Samsung's next-gen OLED TV and PC monitor tech is officially better for your eyes

Quantum Dot doesn't just look good. It's easier on your eyeballs too.

Samsung QD Display logo
(Image credit: Samsung)

Good news if you're considering buying one of Samsung's Quantum Dot displays, which are among the best TVs you can buy right now. New certification means that you can tell yourself and your significant other that they're good for your health. That's because the QD panels have been awarded two important new forms of certification from SGS, a third party organisation whose job is to test products against International standards.

The two new certifications add to the acclaim for Samsung's QD displays by giving them the highest rating level in the Pro Gaming Verified category as well awarding them the Eye Care Display certification for their blue light emissions.

So what does that actually mean?

Yo listen up, here's a story about a QLED that lives in a blue world

The Eye Care Display certification is based on how much blue light displays emit, and it's believed that blue light can add to eye strain in low lighting conditions. By demonstrating that its QD displays emitted less than 11.5% blue light, Samsung was able to demonstrate that its panels were less blue light emissive than alternative 31.5-inch and bigger gaming monitors.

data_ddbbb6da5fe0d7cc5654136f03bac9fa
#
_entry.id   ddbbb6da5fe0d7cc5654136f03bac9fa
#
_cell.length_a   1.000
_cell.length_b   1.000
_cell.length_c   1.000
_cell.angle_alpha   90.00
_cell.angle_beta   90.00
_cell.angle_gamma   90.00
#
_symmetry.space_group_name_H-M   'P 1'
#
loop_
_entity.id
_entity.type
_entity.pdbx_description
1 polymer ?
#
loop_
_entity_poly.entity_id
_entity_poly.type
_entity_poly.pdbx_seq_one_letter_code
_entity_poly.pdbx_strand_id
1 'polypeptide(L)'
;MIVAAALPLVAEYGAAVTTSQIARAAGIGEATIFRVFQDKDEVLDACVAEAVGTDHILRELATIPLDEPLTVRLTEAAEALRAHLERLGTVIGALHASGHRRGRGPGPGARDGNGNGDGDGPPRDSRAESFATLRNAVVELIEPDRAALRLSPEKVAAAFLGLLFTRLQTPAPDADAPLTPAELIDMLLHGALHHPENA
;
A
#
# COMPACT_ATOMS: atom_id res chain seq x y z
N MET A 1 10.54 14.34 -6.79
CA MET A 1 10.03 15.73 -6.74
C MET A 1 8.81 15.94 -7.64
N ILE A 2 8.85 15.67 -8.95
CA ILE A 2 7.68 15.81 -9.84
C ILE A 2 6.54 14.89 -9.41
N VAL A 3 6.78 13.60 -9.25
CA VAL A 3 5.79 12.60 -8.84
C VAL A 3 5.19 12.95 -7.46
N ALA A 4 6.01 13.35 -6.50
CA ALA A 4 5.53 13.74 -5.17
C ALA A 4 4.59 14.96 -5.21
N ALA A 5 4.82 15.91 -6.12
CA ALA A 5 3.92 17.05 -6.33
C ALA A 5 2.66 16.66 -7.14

The other certification, Pro Gaming Verified, is the one we're particularly interested in. The top platinum rating is hard to achieve, so it's an award that actually means something: it covers reflectance, refresh rate, viewing angle, light leakage and colour reproduction, and the QD displays performed well in each category: response speeds from black to white were 0.01ms, refresh rates were 175Hz and because of the way QD displays are made they don't suffer from the same delay as conventional LCD displays.

The certification comes at a good time for Samsung and partners such as Dell: its QD displays will be in the Alienware 34-inch curved QD-OLED Gaming Monitor (AW3423DW), which launches in the US this week and could well be one of the best gaming monitors in 2022; the certifications suggest that it may be less hard on your eyes than rival displays, so you should be able to stay at the top of your game for longer. 

Writer, musician and broadcaster Carrie Marshall has been covering technology since 1998 and is particularly interested in how tech can help us live our best lives. Her CV is a who’s who of magazines, newspapers, websites and radio programmes ranging from T3, Techradar and MacFormat to the BBC, Sunday Post and People’s Friend. Carrie has written thirteen books, ghost-wrote two more and co-wrote another seven books and a Radio 2 documentary series. When she’s not scribbling, she’s the singer in Glaswegian rock band HAVR (havrmusic.com (opens in new tab)).